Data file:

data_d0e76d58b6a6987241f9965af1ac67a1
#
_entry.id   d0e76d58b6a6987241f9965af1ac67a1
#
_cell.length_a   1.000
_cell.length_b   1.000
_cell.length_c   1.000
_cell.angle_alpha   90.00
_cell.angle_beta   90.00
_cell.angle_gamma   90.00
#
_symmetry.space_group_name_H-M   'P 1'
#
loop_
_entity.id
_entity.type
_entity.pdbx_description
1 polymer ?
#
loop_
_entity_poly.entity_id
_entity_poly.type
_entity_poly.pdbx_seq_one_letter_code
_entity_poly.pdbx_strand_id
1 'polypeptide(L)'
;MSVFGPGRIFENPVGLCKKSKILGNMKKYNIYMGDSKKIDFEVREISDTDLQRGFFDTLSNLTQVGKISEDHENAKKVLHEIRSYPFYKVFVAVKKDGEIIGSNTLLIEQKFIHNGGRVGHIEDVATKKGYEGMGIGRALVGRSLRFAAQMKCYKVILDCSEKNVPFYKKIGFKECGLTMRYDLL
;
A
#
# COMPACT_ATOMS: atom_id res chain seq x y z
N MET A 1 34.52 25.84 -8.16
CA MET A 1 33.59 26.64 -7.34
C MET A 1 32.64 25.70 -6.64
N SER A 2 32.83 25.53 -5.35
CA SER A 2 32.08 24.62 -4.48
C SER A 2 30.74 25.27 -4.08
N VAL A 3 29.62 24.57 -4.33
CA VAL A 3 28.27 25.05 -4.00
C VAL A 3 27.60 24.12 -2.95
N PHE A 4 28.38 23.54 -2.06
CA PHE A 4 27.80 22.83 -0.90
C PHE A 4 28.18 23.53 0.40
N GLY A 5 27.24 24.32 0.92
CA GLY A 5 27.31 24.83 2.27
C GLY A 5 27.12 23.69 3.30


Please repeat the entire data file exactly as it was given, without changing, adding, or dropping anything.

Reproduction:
data_d0e76d58b6a6987241f9965af1ac67a1
#
_entry.id   d0e76d58b6a6987241f9965af1ac67a1
#
_cell.length_a   1.000
_cell.length_b   1.000
_cell.length_c   1.000
_cell.angle_alpha   90.00
_cell.angle_beta   90.00
_cell.angle_gamma   90.00
#
_symmetry.space_group_name_H-M   'P 1'
#
loop_
_entity.id
_entity.type
_entity.pdbx_description
1 polymer ?
#
loop_
_entity_poly.entity_id
_entity_poly.type
_entity_poly.pdbx_seq_one_letter_code
_entity_poly.pdbx_strand_id
1 'polypeptide(L)'
;MSVFGPGRIFENPVGLCKKSKILGNMKKYNIYMGDSKKIDFEVREISDTDLQRGFFDTLSNLTQVGKISEDHENAKKVLHEIRSYPFYKVFVAVKKDGEIIGSNTLLIEQKFIHNGGRVGHIEDVATKKGYEGMGIGRALVGRSLRFAAQMKCYKVILDCSEKNVPFYKKIGFKECGLTMRYDLL
;
A
#
# COMPACT_ATOMS: atom_id res chain seq x y z
N MET A 1 34.52 25.84 -8.16
CA MET A 1 33.59 26.64 -7.34
C MET A 1 32.64 25.70 -6.64
N SER A 2 32.83 25.53 -5.35
CA SER A 2 32.08 24.62 -4.48
C SER A 2 30.74 25.27 -4.08
N VAL A 3 29.62 24.57 -4.33
CA VAL A 3 28.27 25.05 -4.00
C VAL A 3 27.60 24.12 -2.95
N PHE A 4 28.38 23.54 -2.06
CA PHE A 4 27.80 22.83 -0.90
C PHE A 4 28.18 23.53 0.40
N GLY A 5 27.24 24.32 0.92
CA GLY A 5 27.31 24.83 2.27
C GLY A 5 27.12 23.69 3.30